Gaming

September 19, 2012

A Pile of Junk

Lasting First Impressions of Deponia

Developed by Daedalic Entertainment

Deponia boxart» Point and click adventure games are making a resurgence in the game market and Daedalic Entertainment adds to the mix with the release of Deponia.  Deponia is the fast-paced, humourous story of ill-tempered Rufus, who is more convinced of his own greatness than anyone around him.  Determined to escape the trash heap that is his home of Deponia, Rufus devises a plan to achieve his dream of living among the rich and wealthy in the cities high above the planet’s surface.  But plans like these don’t always go smoothly, do they?

Deponia’s wonderful cartoon-like world is styled after such authors as Terry Pratchett, Douglas Adams, and Matt Groening, all hand painted with painstaking details.  The quality and effort put into the game shows from the moment it begins and the humor is apparent immediately.  Immediately upon the game’s onset, I knew I was going to be in for a treat, from the beautiful set pieces, to the fully-voiced characters, to the clever puzzles, Deponia has it all.

Deponia screen 1

Once past the obligatory tutorial, which can be skipped if you’re already familiar with how these games work, the game proved to be one challenging puzzle after another.  Players are going to have to really think outside the box to progress through this game but once each puzzle is solved, the satisfaction is immense and is paid off with a smart and funny cut scene. Items will be used in ways you never would have thought of which lends to the quirkiness and humour of the game.  To help speed things up, however, the spacebar can be used to highlight all the selectable items on the screen instead of having to just move the mouse around searching for something you may have missed.  Once I discovered this shortcut, some puzzles really seemed to fall into place.  Albiet, strangely in some cases.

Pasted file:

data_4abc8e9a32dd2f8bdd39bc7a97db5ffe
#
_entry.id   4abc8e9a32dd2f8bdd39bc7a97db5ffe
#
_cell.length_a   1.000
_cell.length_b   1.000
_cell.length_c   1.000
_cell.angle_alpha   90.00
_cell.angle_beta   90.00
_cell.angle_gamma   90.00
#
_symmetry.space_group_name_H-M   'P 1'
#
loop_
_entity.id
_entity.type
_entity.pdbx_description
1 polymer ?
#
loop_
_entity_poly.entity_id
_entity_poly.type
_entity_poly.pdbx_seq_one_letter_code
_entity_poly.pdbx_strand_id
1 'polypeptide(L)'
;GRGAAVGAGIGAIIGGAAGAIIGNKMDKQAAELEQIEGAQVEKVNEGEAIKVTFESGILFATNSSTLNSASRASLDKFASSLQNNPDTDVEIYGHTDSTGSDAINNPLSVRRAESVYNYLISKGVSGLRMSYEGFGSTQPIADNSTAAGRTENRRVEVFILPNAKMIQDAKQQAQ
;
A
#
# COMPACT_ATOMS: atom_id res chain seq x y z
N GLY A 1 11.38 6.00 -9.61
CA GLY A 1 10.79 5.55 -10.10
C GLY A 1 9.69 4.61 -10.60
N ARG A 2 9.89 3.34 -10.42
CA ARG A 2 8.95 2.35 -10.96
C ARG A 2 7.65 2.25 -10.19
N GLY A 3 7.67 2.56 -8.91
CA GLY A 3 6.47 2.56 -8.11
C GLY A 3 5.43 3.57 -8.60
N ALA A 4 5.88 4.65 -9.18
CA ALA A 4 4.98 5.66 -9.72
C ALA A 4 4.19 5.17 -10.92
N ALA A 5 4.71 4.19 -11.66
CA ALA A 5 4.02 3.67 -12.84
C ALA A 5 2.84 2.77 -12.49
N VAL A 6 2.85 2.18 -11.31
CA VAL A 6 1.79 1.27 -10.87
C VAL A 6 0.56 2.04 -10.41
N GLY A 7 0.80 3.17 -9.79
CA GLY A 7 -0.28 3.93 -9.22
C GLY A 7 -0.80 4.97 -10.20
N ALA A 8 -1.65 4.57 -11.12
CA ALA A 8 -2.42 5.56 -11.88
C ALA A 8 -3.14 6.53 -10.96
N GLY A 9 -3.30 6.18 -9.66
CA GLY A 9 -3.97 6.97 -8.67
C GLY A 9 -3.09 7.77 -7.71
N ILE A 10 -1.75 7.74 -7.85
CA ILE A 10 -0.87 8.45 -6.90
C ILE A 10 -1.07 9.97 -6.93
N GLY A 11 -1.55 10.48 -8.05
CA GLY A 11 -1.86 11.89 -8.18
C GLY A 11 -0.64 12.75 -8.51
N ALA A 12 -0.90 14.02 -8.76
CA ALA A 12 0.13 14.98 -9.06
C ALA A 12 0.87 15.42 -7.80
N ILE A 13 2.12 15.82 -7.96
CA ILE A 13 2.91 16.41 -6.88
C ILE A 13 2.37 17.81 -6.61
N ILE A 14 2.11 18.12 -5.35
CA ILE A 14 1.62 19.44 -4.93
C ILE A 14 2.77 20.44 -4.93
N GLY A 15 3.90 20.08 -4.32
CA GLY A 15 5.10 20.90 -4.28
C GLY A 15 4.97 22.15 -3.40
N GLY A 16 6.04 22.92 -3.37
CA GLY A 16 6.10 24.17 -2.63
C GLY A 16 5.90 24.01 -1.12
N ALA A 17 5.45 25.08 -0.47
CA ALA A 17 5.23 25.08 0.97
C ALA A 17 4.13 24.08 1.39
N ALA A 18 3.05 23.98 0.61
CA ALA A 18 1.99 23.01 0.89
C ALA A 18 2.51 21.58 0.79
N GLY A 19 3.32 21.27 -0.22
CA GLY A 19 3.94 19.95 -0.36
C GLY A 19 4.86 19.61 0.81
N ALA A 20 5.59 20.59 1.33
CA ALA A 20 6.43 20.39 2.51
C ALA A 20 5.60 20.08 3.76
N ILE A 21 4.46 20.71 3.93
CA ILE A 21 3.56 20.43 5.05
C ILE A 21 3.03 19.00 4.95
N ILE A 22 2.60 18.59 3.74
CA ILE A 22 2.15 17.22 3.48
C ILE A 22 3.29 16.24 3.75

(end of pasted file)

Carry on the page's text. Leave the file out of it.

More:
Deponia screen 2

Not only will you find yourself finding and collecting items, you will also be required to combine two or more items into another in order to proceed.  Additionally, there will be small mini-game puzzles to solve in order to progress and these present yet another thrilling challenge to overcome.  When I started the game, I found myself really challenged trying to figure out what I needed to do. Several items were truly hidden and discovering what items were needed to get to them proved to be a intriguing.  Deponia demands that the player really think imaginatively to solve these seemingly simple puzzles.

Admittedly, I’ve never been a huge adventure game fan but Deponia really showed me what I’ve been missing.  Fans of Adventure games are going to love Deponia. From the hand-painted sets, wonderfully humorous and fully voiced dialogue, to the quirky story and world it takes place on, this game has all the makings of a great experience.  Once you’ve finished this one, you can look forward to the sequel, Chaos on Deponia, releasing very soon.

Daedalic Entertainment, I gave you an hour and I am IMPRESSED.



About the Author

Sean

Sean is an avid gamer and lover of all thing tech. He is a dedicated husband and the father to three beautiful daughters. In addition to taking his love of gaming to a new level with this site, Sean is also host of our podcasts: The OMG! Hour, Lost Treasures of Gaming, and Primetime as well as the bi-weekly podcast mashup show, Gamers Unscripted. Follow Sean on Twitter as @Xiantayne and this blog as @OMGnexus.






 
 

 

PAX East 2016 Day Two: Our Day in Review

PAX East 2016 Day Two PAX East Day 2 is complete and, while the day wasn’t as exciting as Day 1, we did see some amazing games.  Games discussed today include: Forced Showdown, From Beneath, In Between, Mekazoo, Lumo, S...
by Sean
0

 
 

Episode 12: Adventure

Interview with Warren Robinett Adventure. It’s both the name of this Lost Treasure, and the genre it defined. Of course, I’m not talking about the text-only adventure based on Colossal Caves, the the text adventure creat...
by Sean
0

 
 

Sopwith

Lost Treasures In the era of classic video games, some of the best games come out of the need to exploit or demonstrate some sort of technology.  ID Programming wizard John Carmack wanted to prove that smooth scrolling was p...
by Syd Bolton
0

 




0 Comments


Be the first to comment!


Leave a Reply


 
%d bloggers like this: